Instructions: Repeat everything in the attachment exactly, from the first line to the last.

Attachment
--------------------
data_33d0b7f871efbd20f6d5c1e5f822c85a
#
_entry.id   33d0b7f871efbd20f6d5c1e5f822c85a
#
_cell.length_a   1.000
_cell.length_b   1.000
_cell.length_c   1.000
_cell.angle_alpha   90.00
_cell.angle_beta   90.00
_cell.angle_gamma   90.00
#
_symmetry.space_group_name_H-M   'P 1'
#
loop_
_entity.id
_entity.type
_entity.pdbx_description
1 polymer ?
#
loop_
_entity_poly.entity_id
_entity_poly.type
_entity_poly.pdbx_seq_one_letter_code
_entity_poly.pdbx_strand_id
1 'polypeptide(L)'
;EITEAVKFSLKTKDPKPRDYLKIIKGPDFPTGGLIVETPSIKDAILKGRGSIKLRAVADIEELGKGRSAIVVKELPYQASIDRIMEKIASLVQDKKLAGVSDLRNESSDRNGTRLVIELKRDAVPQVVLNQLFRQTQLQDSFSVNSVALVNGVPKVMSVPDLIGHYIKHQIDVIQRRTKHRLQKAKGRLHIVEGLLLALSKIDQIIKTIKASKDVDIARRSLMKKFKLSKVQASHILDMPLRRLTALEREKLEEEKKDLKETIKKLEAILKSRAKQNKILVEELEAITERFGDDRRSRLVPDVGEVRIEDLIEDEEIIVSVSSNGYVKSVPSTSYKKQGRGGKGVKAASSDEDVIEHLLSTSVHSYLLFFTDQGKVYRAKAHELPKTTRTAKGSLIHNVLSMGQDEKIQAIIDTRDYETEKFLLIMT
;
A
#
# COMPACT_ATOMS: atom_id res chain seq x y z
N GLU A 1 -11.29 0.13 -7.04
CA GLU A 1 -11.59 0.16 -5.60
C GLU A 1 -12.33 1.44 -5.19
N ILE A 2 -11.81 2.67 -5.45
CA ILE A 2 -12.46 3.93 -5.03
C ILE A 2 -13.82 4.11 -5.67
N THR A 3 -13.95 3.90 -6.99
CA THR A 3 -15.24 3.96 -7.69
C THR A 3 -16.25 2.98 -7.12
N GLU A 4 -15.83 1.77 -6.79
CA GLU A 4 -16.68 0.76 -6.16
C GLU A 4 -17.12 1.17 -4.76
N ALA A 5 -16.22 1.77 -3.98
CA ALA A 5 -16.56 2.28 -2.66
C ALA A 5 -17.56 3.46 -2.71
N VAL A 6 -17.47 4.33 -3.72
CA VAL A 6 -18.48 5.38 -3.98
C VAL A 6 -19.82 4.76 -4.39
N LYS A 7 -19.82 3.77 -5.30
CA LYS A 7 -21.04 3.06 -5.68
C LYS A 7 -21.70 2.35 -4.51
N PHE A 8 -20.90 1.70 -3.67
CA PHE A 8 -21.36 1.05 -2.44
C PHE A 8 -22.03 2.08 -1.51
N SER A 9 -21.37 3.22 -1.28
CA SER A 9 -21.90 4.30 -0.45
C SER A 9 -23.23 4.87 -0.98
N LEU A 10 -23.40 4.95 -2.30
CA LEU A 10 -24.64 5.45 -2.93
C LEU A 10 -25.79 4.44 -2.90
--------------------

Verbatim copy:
data_33d0b7f871efbd20f6d5c1e5f822c85a
#
_entry.id   33d0b7f871efbd20f6d5c1e5f822c85a
#
_cell.length_a   1.000
_cell.length_b   1.000
_cell.length_c   1.000
_cell.angle_alpha   90.00
_cell.angle_beta   90.00
_cell.angle_gamma   90.00
#
_symmetry.space_group_name_H-M   'P 1'
#
loop_
_entity.id
_entity.type
_entity.pdbx_description
1 polymer ?
#
loop_
_entity_poly.entity_id
_entity_poly.type
_entity_poly.pdbx_seq_one_letter_code
_entity_poly.pdbx_strand_id
1 'polypeptide(L)'
;EITEAVKFSLKTKDPKPRDYLKIIKGPDFPTGGLIVETPSIKDAILKGRGSIKLRAVADIEELGKGRSAIVVKELPYQASIDRIMEKIASLVQDKKLAGVSDLRNESSDRNGTRLVIELKRDAVPQVVLNQLFRQTQLQDSFSVNSVALVNGVPKVMSVPDLIGHYIKHQIDVIQRRTKHRLQKAKGRLHIVEGLLLALSKIDQIIKTIKASKDVDIARRSLMKKFKLSKVQASHILDMPLRRLTALEREKLEEEKKDLKETIKKLEAILKSRAKQNKILVEELEAITERFGDDRRSRLVPDVGEVRIEDLIEDEEIIVSVSSNGYVKSVPSTSYKKQGRGGKGVKAASSDEDVIEHLLSTSVHSYLLFFTDQGKVYRAKAHELPKTTRTAKGSLIHNVLSMGQDEKIQAIIDTRDYETEKFLLIMT
;
A
#
# COMPACT_ATOMS: atom_id res chain seq x y z
N GLU A 1 -11.29 0.13 -7.04
CA GLU A 1 -11.59 0.16 -5.60
C GLU A 1 -12.33 1.44 -5.19
N ILE A 2 -11.81 2.67 -5.45
CA ILE A 2 -12.46 3.93 -5.03
C ILE A 2 -13.82 4.11 -5.67
N THR A 3 -13.95 3.90 -6.99
CA THR A 3 -15.24 3.96 -7.69
C THR A 3 -16.25 2.98 -7.12
N GLU A 4 -15.83 1.77 -6.79
CA GLU A 4 -16.68 0.76 -6.16
C GLU A 4 -17.12 1.17 -4.76
N ALA A 5 -16.22 1.77 -3.98
CA ALA A 5 -16.56 2.28 -2.66
C ALA A 5 -17.56 3.46 -2.71
N VAL A 6 -17.47 4.33 -3.72
CA VAL A 6 -18.48 5.38 -3.98
C VAL A 6 -19.82 4.76 -4.39
N LYS A 7 -19.82 3.77 -5.30
CA LYS A 7 -21.04 3.06 -5.68
C LYS A 7 -21.70 2.35 -4.51
N PHE A 8 -20.90 1.70 -3.67
CA PHE A 8 -21.36 1.05 -2.44
C PHE A 8 -22.03 2.08 -1.51
N SER A 9 -21.37 3.22 -1.28
CA SER A 9 -21.90 4.30 -0.45
C SER A 9 -23.23 4.87 -0.98
N LEU A 10 -23.40 4.95 -2.30
CA LEU A 10 -24.64 5.45 -2.93
C LEU A 10 -25.79 4.44 -2.90